Happy Birthday: Mark Knopfler
Today marks the 65th birthday of the man who brought you “Sultans of Swing,” “Romeo & Juliet” (the one that wasn’t written by Shakespeare), and extolled the virtues of getting money for nothing and your chicks for free.
Born in Glasgow, Scotland in 1949, Mark Freuder Knopfler was inspired to play guitar by Hank Marvin of the Shadows…or if he wasn’t, he was certainly inspired by Marvin enough that he desperately wanted his very own Fiesta Red Fender Stratocaster. In the end, economic realities resulted in him getting started with a twin-pickup Hofner Super Solid instead, but it was enough to get him started in a band or two. Prior to adopting the rock ‘n’ roll lifestyle as a full-time endeavor, Knopfler spent a bit of time studying journalism at Harlow College, even picking up a position as a junior reporter for the Yorkshire Evening Post, before ultimately graduating from the University of Leeds with a degree in English. After stints in the bands Silverheels and Brewers Droop, as well as forming a duo with Steve Phillips called the Duolian String Pickers, Knopfler really got serious with a group called the Café Racers, and before long, Mark, his brother (and rhythm guitarist), David, bassist John Illsley, and drummer Pick Withers had begun the Dire Straits story.
The band’s self-titled debut took a bit of time to catch on, but once it did, “Sultans of Swing” became nearly inescapable on the radio, and while the band’s sophomore effort, Communique, didn’t necessarily result in forward momentum for the band, it kept them well aloft, putting them in a position to succeed with “Romeo and Juliet,” the single from their third album, Making Movies. From there, it was on to Love Over Gold, which threw some listeners for a loop with its 14-minute opening track, “Telegraph Road,” but after Dire Straits turned in the requisite live album (Alchemy), they came back with the album of their career…but, of course, you probably know all there is to know about Brothers in Arms by now.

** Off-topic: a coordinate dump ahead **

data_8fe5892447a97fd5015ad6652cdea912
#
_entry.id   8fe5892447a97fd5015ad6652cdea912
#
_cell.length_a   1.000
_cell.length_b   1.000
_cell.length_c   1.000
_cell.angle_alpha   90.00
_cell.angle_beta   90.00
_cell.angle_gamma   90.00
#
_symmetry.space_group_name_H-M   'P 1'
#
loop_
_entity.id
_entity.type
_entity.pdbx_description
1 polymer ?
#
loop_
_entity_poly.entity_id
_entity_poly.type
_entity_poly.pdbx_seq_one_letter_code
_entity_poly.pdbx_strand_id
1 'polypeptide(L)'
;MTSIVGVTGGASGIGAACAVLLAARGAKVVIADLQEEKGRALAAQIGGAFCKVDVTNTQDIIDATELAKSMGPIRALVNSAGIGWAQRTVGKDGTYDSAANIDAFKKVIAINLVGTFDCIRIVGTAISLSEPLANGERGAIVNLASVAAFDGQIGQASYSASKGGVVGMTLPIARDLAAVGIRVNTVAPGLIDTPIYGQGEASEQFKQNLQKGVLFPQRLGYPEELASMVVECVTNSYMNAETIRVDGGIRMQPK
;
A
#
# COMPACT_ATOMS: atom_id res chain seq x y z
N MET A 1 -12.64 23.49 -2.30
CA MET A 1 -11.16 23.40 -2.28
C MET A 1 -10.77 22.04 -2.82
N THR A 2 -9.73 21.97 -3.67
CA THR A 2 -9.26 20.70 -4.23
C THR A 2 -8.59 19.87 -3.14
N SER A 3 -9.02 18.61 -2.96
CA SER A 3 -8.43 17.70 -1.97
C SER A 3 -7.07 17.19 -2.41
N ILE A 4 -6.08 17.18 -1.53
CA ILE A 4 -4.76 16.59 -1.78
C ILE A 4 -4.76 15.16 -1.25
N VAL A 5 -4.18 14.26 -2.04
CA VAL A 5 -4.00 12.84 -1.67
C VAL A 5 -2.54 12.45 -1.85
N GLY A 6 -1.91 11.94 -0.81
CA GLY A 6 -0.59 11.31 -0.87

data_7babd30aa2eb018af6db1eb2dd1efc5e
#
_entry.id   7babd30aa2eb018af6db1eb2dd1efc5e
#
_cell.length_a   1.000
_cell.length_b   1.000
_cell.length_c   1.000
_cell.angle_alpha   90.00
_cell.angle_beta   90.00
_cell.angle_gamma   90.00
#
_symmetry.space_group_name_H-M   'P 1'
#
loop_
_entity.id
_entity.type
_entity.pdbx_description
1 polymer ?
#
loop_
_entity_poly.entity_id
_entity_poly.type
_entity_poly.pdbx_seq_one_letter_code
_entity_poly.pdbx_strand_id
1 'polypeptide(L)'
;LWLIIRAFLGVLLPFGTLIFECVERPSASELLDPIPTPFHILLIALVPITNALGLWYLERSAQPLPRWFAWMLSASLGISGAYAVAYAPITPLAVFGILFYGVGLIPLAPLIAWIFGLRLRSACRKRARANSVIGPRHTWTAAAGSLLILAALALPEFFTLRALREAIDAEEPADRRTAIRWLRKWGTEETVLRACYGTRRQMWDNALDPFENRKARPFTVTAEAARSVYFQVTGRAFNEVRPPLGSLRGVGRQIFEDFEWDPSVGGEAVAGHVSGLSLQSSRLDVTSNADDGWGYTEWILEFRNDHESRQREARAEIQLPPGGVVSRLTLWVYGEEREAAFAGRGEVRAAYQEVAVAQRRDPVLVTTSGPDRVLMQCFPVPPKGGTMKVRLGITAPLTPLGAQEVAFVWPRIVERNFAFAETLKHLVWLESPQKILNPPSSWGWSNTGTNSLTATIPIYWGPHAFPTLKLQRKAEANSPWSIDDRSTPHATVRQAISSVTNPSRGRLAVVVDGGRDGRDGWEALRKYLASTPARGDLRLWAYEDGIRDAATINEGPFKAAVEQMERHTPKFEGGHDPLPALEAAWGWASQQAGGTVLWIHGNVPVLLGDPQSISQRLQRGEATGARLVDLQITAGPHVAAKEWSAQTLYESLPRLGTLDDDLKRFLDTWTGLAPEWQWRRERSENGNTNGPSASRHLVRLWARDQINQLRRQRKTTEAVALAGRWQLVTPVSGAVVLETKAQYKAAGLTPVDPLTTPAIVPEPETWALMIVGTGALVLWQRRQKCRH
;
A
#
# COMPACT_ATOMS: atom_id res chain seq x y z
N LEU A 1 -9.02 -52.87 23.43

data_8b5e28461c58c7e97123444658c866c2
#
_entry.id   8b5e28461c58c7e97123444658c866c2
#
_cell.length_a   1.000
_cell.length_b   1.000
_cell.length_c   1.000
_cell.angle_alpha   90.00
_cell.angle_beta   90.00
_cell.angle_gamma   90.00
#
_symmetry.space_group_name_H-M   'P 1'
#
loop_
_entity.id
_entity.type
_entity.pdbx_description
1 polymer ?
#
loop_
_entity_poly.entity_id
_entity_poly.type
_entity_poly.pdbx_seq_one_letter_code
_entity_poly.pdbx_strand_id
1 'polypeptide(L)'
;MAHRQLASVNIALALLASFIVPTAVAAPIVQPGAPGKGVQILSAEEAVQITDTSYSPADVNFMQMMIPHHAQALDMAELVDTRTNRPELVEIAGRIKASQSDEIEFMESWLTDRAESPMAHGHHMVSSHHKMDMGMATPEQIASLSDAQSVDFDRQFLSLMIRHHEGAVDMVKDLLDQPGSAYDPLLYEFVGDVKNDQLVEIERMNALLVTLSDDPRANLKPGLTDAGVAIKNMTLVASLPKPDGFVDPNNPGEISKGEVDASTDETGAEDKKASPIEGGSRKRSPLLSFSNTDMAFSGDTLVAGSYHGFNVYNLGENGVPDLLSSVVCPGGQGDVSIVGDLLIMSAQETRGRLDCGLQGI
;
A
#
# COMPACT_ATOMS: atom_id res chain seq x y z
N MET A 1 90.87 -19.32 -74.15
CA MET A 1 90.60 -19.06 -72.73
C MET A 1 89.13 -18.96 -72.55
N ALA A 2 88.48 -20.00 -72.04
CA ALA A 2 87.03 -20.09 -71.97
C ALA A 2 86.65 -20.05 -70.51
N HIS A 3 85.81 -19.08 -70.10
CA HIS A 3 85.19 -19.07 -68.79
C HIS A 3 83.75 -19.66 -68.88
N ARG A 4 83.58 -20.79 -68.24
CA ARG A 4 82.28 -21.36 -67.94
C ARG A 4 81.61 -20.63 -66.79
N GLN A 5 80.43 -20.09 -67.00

In the wake of Brothers in Arms’ success, an emboldened Knopfler – who’d tested the waters of a solo career between Dire Straits’ studio albums by doing soundtrack work for the films Local Hero, Cal, and Comfort and Joy – started stepping out a bit more, working on a few more soundtracks (The Princess Bride and Last Exit to Brooklyn), doing an album with Chet Atkins (Neck and Neck), and even creating a side band called the Notting Hillbillies. Although Dire Straits came back for one more proper album with 1991’s On Every Street, it proved to be the last gasp for the band, studio-wise.
Not so for Knopfler, however. At this point, he’s actually got more solo albums than there were Dire Straits albums, starting with 1996’s Golden Heart and going all the way up to 2012’s Privateering, not to mention a very lovely collaboration with Emmylou Harris (All the Roadrunning). To celebrate his birthday, we’ve put together a playlist featuring some of Dire Straits’ greatest hits as well as several songs from Knopfler himself, in an effort to provide a look into his entire career. Give it a listen, and be sure to pass along your best wishes to Mr. Knopfler if you get the chance.